know but my mom knew what it was and he

prescribed me one medication Prednisone

with steroids and in my past

I couldn't you know tie my shoe. I couldn't

take a shower like I wanted to

I couldn't run because I had you know sore

joints and sore muscles so next day

when I took the medicine, I could do all

these things. My mom's like "Man, it's a

miracle." you know and it was a miracle

actually cuz you know I was able to run

I could walk, I could tie my shoe but

then three years ago I had a my first

ever flare-up and I didn't

know how to handle that. I was young.

About lupus, cuz you know, just a disease.

So I looked it up online and I saw the

word, No cure. And that's when it you know

hit me that well, there's no cure for

this. I can die anytime, because of this.

Because there's no cure the only way

that I can manage this sickness is

if I take medications, if

I organize myself and I'm just a child

and you know I want to have fun but I

have to keep it up you know so I

don't have a flair for anything so

that was really hard for me so three

years ago I did have a flare-up and I

was home bound for five to seven months

I was in and out of the hospital at the

time when I went in I was 115. I weighed

115 and then when I got out I was 175 so

I was on pretty tough medications at that time.

Yeah and I know a lot of people

listening will themselves have

experience with Lupus but a lot of

people also will not. And you know for

people that aren't as familiar for your

flare-up with Lupus. What did that

manifest as? Like what were the

symptoms you're experiencing, what were

the challenges that affected you on a

daily basis?

Definitely. So you know

anyone can have sore joints, anyone

can have sore muscles you know they could

be fatigued. They get tired all day like

I have a fever

and those are one of the many symptoms

of Lupus. so Lupus is kind of tricky

to diagnose and you have to,

there's many tests that have to be

done in order to say, hey you do have

Lupus. So it's actually kind of hard to

be diagnosed but some of the symptoms I

did have was sore joints, sore

muscles. I had skin pigmentation because

of the Sun, so I was kind of allergic to

the Sun but I always had to wear

sunscreen as well. Trouble breathing at

time. I'd have fevers that came out of

nowhere. So yeah those are some of the

symptoms that people should be aware of

and that could affect them being diagnosed


So when you experience your first flare-up

3 years ago and you were a homebound

for several months, were you still at school

at the time? Because you're

diagnosed really young and I'm sure that

must have affected how you know your

classmates or teachers or family and

friends, their behavior around you or how

you are actually treated at school. What

was your experience like in relation to

growing up and your childhood and being

in a school environment.

I am a private

person people would like to say. I would

like to keep them myself you know

anything about me I like to keep myself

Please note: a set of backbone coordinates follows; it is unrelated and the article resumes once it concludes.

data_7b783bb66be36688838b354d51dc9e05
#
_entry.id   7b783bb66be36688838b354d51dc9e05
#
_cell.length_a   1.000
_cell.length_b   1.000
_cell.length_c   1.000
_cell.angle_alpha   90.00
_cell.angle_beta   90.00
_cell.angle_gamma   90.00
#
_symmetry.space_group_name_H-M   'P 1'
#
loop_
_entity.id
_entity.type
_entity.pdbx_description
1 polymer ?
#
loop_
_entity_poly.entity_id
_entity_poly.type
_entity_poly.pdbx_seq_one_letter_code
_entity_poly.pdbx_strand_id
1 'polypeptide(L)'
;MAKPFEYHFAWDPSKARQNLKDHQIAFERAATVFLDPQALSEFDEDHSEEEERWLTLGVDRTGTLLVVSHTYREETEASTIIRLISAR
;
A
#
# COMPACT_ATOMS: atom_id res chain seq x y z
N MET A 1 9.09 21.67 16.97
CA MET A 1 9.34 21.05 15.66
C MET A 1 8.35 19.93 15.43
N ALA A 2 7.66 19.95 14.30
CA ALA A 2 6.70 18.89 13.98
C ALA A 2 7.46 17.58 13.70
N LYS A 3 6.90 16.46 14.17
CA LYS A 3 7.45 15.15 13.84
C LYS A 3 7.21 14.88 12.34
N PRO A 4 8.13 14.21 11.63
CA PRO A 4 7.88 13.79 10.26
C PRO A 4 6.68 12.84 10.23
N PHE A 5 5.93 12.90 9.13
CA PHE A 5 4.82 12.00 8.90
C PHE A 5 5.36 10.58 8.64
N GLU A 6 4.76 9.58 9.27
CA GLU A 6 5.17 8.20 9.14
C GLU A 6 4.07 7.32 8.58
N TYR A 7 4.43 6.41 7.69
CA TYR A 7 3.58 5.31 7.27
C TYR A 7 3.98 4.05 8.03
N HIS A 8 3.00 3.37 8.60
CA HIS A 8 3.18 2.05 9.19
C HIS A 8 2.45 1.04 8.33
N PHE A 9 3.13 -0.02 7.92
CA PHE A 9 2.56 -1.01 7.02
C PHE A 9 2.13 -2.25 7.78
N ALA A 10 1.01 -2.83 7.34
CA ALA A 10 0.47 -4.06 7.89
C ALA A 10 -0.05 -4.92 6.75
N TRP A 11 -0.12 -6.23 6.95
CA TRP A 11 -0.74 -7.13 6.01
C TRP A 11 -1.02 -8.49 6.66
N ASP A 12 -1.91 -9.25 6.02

and at the time when I was having a

flare-up, I was out of school like a lot of

days. I mean, my friends were like

"Well Bella where are you at?" and I'm like

"Well I just don't feel good.

I'll be back the next day." But they know

it was two weeks I was out. I mean like

"You just don't feel good, like what's

happening?" and that's when I had to tell

everyone that I was on the hospital and

I had a flare-up. But I didn't say what

the disease was and it got around school

that I had cancer and that really sucked

because I do not have cancer. So I'd

make it known that I do have Lupus and

that Lupus was an autoimmune disease

where my immune system attacks itself

causing you know a lot of my major

organs to be affected by it. And I did

online schooling while I was in the hospital

but I got better. I had to go to a

physical therapy because I had to

relearn how to walk because of my

immobility with Lupus. So I did like

physical therapy and after that, I went

back to school and everyone was very

supportive. The teachers were

supportive, my friends were supportive.

They actually did a put on Purple Day

for me actually just to show their

support. The whole school. So that was

really great that impacted me a lot but

then I was bullied. And it got around

that I didn't have a weak immune

system and so they used to coughing my

face like cough around me just to pick on

me and that tore me down. I actually

suffered from depression because of that.

I've actually isolated from the class

and that situation was not handled

properly. I don't believe so. But that was

in the past and I'm moving forward.

I actually had to become a

self-advocate for myself because you

know this is happening to me. And so

it's affected me and I have to speak up

about this

How did you manage yourself like how did

you manage emotionally or

psychologically when you're being

bullied and I feel like there's

a double burden of your being bullied

which is hard for any child but then you

also have to educate people about like

what is Lupus and how it affects you and

then at the same time people are using